GeneNews Limited announced that a poster describing a 786-cohort study entitled "Blood RNA Biomarker Detects Both Left- and Right-sided Colorectal Neoplasms" has been accepted for presentation at the Next Generation Dx Summit in Washington, DC August 24 to 26.

The poster reports on the application of a seven gene biomarker panel to 377 colorectal cancer ("CRC") patients and 409 controls. This seven gene biomarker panel forms the basis of the company’s lead product, ColonSentry™, the world’s first blood test to assess an individual’s current risk for colorectal cancer. The poster concludes that the biomarker panel was able to detect right-sided CRC lesions across all stages with a sensitivity that is at least equal to the detection observed for left-sided lesions.

"Colonoscopy is widely regarded as the gold standard for colorectal cancer detection. Recent studies, however, suggest that its effectiveness is mostly confined to detection of tumors on the left side of the colon, with poor detection of right-sided lesions. Routine use of a blood test that can detect both left-sided and right-sided lesions could increase the effectiveness of colorectal cancer screening by revealing the potential presence of neoplasms in advance of colonoscopy," said Dr. Robert Burakoff, one of the investigators for the reported study, Clinical Chief of Gastroenterology and Director of the Center for Digestive Diseases and of the Crohn’s and Colitis Center at Brigham and Women’s Hospital, Harvard Medical School.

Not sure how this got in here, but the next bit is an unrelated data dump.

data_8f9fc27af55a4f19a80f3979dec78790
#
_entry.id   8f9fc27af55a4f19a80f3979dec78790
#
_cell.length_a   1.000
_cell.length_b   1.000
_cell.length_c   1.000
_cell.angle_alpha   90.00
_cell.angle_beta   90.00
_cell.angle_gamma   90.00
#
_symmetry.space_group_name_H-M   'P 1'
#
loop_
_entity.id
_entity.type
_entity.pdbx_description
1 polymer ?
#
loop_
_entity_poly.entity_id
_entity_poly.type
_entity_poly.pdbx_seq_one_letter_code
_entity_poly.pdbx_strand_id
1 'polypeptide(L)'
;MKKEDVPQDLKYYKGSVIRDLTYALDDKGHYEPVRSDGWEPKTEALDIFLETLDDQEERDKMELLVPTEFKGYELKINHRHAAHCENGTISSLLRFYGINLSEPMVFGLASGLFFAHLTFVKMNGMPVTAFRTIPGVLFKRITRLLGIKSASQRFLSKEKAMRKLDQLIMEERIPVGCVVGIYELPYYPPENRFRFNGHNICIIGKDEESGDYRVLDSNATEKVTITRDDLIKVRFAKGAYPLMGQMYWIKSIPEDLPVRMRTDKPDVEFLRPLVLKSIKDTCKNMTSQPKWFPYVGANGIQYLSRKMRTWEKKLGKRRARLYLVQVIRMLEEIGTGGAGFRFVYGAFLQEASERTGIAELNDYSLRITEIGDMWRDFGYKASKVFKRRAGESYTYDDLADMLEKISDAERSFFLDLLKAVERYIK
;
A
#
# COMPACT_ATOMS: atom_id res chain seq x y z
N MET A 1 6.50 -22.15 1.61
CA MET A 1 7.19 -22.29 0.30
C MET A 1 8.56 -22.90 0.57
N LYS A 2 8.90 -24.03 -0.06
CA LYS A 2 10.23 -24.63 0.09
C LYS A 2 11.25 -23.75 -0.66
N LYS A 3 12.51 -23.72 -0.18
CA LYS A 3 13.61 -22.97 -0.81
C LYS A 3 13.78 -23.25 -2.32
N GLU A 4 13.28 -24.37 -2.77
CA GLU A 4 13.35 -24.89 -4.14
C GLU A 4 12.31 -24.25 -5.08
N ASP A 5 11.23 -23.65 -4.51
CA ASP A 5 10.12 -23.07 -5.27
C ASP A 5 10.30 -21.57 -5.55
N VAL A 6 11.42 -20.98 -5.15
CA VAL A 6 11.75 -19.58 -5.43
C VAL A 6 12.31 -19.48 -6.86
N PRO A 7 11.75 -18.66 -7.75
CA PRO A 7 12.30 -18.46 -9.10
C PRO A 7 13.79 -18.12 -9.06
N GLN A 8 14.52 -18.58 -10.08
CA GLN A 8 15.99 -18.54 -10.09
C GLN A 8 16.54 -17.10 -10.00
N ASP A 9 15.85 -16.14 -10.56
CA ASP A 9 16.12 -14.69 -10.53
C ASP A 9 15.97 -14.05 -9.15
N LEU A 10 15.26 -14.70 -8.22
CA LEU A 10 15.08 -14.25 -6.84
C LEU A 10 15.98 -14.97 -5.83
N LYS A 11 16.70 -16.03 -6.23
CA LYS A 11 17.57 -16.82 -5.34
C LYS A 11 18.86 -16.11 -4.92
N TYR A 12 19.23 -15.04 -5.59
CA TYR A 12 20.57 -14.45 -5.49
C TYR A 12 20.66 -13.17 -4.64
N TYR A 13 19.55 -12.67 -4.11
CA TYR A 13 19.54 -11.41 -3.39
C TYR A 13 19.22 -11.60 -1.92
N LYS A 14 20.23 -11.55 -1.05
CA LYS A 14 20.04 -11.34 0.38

"We have long believed that widespread adoption ColonSentry™ would encourage more patients to engage in colorectal cancer screening, leading to earlier detection, improved patient outcomes and reduced healthcare costs. The results from this study further demonstrate the value of using ColonSentry™ as a routine test in advance of colonoscopy to provide a pre-screening alert, ultimately leading to enhanced colorectal cancer screening effectiveness," said Gailina J. Liew, President & Chief Operating Officer of GeneNews.

Source: GeneNews